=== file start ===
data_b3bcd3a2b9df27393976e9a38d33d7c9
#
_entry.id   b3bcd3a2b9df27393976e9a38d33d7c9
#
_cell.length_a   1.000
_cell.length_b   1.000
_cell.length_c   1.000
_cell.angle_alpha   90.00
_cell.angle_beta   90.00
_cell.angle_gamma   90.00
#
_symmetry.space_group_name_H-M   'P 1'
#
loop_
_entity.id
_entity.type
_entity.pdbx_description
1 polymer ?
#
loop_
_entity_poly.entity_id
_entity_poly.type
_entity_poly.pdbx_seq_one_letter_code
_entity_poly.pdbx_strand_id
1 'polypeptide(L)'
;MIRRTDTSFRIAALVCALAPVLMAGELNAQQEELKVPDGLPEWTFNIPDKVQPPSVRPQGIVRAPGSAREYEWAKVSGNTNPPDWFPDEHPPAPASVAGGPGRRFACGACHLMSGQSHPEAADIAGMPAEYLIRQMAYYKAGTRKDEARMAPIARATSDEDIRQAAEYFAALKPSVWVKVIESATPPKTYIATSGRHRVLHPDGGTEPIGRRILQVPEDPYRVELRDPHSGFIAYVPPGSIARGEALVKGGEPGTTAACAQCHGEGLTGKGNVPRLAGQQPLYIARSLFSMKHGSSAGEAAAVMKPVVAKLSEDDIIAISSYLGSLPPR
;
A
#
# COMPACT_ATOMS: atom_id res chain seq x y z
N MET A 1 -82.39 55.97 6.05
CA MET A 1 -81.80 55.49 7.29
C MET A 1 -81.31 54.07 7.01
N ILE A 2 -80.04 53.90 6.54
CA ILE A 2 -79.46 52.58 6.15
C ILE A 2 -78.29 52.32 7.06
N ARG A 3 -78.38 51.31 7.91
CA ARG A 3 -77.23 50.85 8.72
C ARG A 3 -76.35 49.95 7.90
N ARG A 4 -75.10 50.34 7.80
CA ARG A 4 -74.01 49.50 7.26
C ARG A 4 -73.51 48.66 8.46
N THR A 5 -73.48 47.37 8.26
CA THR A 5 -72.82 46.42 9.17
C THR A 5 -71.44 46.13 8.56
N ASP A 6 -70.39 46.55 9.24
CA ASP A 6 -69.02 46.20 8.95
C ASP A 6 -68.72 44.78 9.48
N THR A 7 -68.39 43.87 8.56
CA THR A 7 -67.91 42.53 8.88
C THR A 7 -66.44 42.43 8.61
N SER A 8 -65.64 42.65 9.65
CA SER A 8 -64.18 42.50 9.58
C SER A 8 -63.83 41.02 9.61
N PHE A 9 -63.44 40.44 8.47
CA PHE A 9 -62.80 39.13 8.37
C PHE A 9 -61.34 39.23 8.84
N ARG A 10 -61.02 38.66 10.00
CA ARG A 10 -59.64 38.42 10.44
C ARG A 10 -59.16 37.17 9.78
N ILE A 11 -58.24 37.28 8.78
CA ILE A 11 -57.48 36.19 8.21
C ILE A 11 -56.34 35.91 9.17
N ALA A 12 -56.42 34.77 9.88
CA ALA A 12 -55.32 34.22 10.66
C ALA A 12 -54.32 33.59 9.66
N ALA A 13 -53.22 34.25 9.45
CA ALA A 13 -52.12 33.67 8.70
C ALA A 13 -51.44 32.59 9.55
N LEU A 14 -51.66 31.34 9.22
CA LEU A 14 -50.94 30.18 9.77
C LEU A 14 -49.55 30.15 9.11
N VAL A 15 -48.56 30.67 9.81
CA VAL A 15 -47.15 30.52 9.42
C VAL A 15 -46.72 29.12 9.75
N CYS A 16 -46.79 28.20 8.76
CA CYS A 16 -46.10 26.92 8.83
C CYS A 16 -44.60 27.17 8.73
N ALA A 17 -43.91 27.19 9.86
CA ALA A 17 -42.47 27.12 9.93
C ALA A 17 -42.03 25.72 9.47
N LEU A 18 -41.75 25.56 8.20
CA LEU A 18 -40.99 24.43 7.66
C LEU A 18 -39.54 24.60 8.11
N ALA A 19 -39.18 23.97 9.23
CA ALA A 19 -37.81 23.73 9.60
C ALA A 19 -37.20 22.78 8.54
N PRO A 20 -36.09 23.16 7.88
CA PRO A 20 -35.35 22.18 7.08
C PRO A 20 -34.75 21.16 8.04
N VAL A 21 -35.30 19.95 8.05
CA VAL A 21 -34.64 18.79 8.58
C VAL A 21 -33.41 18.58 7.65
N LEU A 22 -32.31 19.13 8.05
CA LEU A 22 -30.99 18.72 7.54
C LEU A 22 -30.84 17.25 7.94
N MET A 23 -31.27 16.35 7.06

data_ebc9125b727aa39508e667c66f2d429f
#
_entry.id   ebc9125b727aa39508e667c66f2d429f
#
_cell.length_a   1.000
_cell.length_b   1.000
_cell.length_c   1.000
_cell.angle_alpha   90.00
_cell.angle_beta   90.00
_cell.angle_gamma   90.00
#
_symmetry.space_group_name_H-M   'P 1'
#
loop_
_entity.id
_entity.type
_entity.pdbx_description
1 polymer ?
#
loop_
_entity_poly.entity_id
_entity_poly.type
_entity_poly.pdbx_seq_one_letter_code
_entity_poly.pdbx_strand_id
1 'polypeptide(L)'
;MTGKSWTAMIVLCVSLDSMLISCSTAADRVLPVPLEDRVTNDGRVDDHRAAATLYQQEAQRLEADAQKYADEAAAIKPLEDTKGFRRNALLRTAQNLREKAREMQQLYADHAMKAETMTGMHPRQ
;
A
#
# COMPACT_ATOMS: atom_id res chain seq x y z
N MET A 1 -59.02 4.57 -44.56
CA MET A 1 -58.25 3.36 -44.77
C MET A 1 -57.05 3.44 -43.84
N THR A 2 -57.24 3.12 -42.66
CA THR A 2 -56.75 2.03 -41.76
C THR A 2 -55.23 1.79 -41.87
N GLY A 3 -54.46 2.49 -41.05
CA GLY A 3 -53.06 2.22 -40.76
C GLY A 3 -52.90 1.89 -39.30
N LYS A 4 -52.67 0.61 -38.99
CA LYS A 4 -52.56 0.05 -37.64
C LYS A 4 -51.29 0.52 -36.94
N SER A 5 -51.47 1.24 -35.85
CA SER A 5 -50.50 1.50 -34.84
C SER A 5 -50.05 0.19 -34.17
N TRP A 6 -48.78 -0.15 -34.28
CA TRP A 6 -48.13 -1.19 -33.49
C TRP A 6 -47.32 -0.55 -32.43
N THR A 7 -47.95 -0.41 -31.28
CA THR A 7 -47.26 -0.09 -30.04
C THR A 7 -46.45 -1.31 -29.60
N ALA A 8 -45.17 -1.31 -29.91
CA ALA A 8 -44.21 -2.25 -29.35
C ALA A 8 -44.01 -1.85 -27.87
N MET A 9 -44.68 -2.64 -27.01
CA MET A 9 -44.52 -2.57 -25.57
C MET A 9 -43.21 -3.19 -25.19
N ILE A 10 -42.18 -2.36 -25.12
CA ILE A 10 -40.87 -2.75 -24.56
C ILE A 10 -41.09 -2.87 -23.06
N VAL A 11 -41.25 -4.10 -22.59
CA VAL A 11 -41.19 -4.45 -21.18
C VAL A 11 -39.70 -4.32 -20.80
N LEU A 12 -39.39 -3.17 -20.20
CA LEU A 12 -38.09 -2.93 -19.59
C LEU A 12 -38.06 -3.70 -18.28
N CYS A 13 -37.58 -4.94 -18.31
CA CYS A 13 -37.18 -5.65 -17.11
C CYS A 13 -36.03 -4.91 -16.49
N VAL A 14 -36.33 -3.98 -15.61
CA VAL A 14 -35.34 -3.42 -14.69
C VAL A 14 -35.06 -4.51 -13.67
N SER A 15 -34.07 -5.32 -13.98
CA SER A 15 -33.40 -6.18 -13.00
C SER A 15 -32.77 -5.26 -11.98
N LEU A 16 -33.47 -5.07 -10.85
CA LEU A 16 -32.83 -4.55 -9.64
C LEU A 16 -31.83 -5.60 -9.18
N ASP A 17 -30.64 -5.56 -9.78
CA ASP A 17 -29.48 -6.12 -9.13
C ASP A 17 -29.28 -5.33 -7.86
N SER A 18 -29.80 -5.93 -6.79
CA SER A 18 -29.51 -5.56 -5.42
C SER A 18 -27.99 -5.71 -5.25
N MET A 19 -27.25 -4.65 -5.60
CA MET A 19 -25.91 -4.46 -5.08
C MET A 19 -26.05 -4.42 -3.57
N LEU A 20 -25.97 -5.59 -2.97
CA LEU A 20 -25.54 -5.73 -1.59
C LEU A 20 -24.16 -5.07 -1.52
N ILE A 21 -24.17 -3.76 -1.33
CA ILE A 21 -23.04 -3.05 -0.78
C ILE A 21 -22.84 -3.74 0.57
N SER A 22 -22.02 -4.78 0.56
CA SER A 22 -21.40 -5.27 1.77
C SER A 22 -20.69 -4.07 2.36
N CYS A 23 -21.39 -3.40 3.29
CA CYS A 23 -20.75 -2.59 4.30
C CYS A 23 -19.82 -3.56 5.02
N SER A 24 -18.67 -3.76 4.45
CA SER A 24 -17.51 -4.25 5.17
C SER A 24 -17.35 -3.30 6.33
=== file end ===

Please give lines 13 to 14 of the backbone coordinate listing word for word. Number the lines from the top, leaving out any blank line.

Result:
#
loop_